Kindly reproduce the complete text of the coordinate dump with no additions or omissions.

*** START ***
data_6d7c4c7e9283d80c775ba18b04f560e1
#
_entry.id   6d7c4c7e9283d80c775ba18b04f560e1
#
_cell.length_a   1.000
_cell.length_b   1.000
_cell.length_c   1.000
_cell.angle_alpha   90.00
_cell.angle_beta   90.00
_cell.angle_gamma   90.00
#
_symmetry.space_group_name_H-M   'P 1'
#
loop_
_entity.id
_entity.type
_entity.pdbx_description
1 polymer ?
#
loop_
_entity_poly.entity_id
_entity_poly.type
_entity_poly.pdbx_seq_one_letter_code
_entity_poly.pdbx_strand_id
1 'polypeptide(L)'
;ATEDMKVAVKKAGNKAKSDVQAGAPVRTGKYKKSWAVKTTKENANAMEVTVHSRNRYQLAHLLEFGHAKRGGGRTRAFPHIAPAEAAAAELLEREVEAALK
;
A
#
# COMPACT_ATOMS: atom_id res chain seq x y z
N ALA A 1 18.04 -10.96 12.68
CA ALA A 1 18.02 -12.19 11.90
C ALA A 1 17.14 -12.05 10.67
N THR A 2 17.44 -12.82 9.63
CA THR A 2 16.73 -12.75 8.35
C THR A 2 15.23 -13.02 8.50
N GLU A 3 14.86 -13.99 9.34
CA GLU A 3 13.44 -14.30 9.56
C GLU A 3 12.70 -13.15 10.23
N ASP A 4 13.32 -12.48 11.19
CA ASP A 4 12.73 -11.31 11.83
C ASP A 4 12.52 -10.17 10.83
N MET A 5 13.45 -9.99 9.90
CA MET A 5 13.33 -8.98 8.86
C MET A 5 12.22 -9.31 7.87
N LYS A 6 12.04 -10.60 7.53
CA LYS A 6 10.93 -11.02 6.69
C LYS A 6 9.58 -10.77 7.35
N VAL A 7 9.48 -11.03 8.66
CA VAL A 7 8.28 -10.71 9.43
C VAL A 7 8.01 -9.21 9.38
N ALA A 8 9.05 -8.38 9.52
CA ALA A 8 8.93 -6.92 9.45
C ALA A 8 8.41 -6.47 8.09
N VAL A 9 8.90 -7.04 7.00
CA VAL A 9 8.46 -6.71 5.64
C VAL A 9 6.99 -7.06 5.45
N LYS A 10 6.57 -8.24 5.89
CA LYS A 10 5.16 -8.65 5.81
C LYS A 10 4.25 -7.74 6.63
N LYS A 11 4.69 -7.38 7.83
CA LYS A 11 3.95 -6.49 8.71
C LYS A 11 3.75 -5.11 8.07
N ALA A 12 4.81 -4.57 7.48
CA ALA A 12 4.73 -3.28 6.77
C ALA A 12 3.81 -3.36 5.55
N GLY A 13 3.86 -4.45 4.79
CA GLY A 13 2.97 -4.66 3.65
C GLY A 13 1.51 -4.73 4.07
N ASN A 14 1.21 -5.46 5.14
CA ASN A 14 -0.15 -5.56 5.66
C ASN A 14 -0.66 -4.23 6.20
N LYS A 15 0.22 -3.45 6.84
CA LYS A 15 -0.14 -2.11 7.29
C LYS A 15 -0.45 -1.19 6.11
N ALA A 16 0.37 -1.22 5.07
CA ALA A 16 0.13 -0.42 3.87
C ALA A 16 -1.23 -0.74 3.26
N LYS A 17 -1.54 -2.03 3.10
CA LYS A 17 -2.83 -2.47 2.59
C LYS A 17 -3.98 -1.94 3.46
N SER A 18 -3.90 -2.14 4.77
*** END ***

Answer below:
data_6d7c4c7e9283d80c775ba18b04f560e1
#
_entry.id   6d7c4c7e9283d80c775ba18b04f560e1
#
_cell.length_a   1.000
_cell.length_b   1.000
_cell.length_c   1.000
_cell.angle_alpha   90.00
_cell.angle_beta   90.00
_cell.angle_gamma   90.00
#
_symmetry.space_group_name_H-M   'P 1'
#
loop_
_entity.id
_entity.type
_entity.pdbx_description
1 polymer ?
#
loop_
_entity_poly.entity_id
_entity_poly.type
_entity_poly.pdbx_seq_one_letter_code
_entity_poly.pdbx_strand_id
1 'polypeptide(L)'
;ATEDMKVAVKKAGNKAKSDVQAGAPVRTGKYKKSWAVKTTKENANAMEVTVHSRNRYQLAHLLEFGHAKRGGGRTRAFPHIAPAEAAAAELLEREVEAALK
;
A
#
# COMPACT_ATOMS: atom_id res chain seq x y z
N ALA A 1 18.04 -10.96 12.68
CA ALA A 1 18.02 -12.19 11.90
C ALA A 1 17.14 -12.05 10.67
N THR A 2 17.44 -12.82 9.63
CA THR A 2 16.73 -12.75 8.35
C THR A 2 15.23 -13.02 8.50
N GLU A 3 14.86 -13.99 9.34
CA GLU A 3 13.44 -14.30 9.56
C GLU A 3 12.70 -13.15 10.23
N ASP A 4 13.32 -12.48 11.19
CA ASP A 4 12.73 -11.31 11.83
C ASP A 4 12.52 -10.17 10.83
N MET A 5 13.45 -9.99 9.90
CA MET A 5 13.33 -8.98 8.86
C MET A 5 12.22 -9.31 7.87
N LYS A 6 12.04 -10.60 7.53
CA LYS A 6 10.93 -11.02 6.69
C LYS A 6 9.58 -10.77 7.35
N VAL A 7 9.48 -11.03 8.66
CA VAL A 7 8.28 -10.71 9.43
C VAL A 7 8.01 -9.21 9.38
N ALA A 8 9.05 -8.38 9.52
CA ALA A 8 8.93 -6.92 9.45
C ALA A 8 8.41 -6.47 8.09
N VAL A 9 8.90 -7.04 7.00
CA VAL A 9 8.46 -6.71 5.64
C VAL A 9 6.99 -7.06 5.45
N LYS A 10 6.57 -8.24 5.89
CA LYS A 10 5.16 -8.65 5.81
C LYS A 10 4.25 -7.74 6.63
N LYS A 11 4.69 -7.38 7.83
CA LYS A 11 3.95 -6.49 8.71
C LYS A 11 3.75 -5.11 8.07
N ALA A 12 4.81 -4.57 7.48
CA ALA A 12 4.73 -3.28 6.77
C ALA A 12 3.81 -3.36 5.55
N GLY A 13 3.86 -4.45 4.79
CA GLY A 13 2.97 -4.66 3.65
C GLY A 13 1.51 -4.73 4.07
N ASN A 14 1.21 -5.46 5.14
CA ASN A 14 -0.15 -5.56 5.66
C ASN A 14 -0.66 -4.23 6.20
N LYS A 15 0.22 -3.45 6.84
CA LYS A 15 -0.14 -2.11 7.29
C LYS A 15 -0.45 -1.19 6.11
N ALA A 16 0.37 -1.22 5.07
CA ALA A 16 0.13 -0.42 3.87
C ALA A 16 -1.23 -0.74 3.26
N LYS A 17 -1.54 -2.03 3.10
CA LYS A 17 -2.83 -2.47 2.59
C LYS A 17 -3.98 -1.94 3.46
N SER A 18 -3.90 -2.14 4.77